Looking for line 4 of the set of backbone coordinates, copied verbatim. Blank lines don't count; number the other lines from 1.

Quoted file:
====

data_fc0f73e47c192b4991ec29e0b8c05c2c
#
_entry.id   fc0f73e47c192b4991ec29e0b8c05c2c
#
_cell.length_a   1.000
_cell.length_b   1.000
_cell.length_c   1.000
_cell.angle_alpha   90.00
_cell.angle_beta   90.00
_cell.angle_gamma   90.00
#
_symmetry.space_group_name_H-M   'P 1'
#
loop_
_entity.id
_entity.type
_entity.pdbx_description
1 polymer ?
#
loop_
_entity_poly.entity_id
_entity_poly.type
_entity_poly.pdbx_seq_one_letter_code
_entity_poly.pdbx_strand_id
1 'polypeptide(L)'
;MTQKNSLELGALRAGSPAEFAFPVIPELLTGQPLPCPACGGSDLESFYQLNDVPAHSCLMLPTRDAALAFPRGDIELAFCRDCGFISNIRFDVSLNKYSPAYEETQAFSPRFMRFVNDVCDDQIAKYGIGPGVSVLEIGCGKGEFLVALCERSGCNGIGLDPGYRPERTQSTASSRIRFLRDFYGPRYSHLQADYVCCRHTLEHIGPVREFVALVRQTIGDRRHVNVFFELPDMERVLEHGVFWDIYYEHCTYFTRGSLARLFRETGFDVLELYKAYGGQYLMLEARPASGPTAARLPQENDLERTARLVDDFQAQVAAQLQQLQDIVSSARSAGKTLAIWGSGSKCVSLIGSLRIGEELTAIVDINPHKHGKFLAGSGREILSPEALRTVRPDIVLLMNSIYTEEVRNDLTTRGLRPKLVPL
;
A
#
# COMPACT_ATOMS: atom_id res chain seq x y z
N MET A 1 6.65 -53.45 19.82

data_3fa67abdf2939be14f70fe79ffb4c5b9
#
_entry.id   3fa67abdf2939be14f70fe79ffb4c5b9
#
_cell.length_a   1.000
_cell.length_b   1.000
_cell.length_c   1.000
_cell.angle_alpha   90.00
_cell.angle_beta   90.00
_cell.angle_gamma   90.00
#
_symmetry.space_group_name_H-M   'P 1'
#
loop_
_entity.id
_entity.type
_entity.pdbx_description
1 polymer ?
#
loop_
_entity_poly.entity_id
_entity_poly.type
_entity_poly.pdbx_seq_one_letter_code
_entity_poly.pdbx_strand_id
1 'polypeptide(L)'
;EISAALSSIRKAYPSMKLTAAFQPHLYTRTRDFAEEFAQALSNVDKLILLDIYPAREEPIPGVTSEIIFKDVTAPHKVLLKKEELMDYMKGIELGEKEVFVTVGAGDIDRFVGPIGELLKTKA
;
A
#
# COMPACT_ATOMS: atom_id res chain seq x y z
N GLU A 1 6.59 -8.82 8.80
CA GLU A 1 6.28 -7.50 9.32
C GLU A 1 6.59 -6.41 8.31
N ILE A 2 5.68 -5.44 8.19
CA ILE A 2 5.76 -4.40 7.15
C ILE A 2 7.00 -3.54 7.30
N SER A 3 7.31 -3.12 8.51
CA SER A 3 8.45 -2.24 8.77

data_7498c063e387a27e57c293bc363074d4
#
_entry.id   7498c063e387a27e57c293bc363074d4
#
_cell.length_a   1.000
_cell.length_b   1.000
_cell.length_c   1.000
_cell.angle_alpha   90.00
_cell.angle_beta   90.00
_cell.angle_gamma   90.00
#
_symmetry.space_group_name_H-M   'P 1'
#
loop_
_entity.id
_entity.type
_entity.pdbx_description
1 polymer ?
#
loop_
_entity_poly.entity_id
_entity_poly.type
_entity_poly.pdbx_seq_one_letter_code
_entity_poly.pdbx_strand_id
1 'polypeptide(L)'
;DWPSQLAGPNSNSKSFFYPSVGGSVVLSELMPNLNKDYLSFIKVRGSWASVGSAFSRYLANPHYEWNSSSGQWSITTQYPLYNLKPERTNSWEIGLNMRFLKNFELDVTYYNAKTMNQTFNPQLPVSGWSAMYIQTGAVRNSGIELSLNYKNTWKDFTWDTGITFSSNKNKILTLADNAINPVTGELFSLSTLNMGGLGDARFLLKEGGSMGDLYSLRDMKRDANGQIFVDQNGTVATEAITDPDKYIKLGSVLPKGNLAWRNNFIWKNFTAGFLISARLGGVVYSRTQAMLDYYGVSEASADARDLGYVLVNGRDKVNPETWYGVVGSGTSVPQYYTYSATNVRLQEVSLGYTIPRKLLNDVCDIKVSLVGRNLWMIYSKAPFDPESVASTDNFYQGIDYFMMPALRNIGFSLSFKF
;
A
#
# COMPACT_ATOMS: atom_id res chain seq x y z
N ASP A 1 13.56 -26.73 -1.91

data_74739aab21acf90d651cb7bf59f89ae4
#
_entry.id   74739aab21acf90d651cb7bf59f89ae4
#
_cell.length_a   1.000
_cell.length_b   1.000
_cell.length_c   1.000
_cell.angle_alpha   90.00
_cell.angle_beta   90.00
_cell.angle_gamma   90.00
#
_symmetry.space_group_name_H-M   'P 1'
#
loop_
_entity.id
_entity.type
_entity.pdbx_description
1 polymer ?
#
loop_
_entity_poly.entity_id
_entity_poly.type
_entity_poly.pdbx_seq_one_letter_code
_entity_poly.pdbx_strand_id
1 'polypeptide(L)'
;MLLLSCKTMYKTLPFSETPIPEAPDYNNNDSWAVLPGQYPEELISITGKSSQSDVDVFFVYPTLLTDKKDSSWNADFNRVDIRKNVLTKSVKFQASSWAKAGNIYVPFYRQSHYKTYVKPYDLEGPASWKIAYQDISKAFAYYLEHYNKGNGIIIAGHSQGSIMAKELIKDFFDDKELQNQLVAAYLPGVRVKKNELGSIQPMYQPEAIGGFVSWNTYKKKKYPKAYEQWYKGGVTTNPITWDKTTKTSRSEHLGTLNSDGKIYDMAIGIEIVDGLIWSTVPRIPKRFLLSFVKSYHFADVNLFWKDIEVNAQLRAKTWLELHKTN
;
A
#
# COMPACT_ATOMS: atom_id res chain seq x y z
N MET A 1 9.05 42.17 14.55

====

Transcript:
#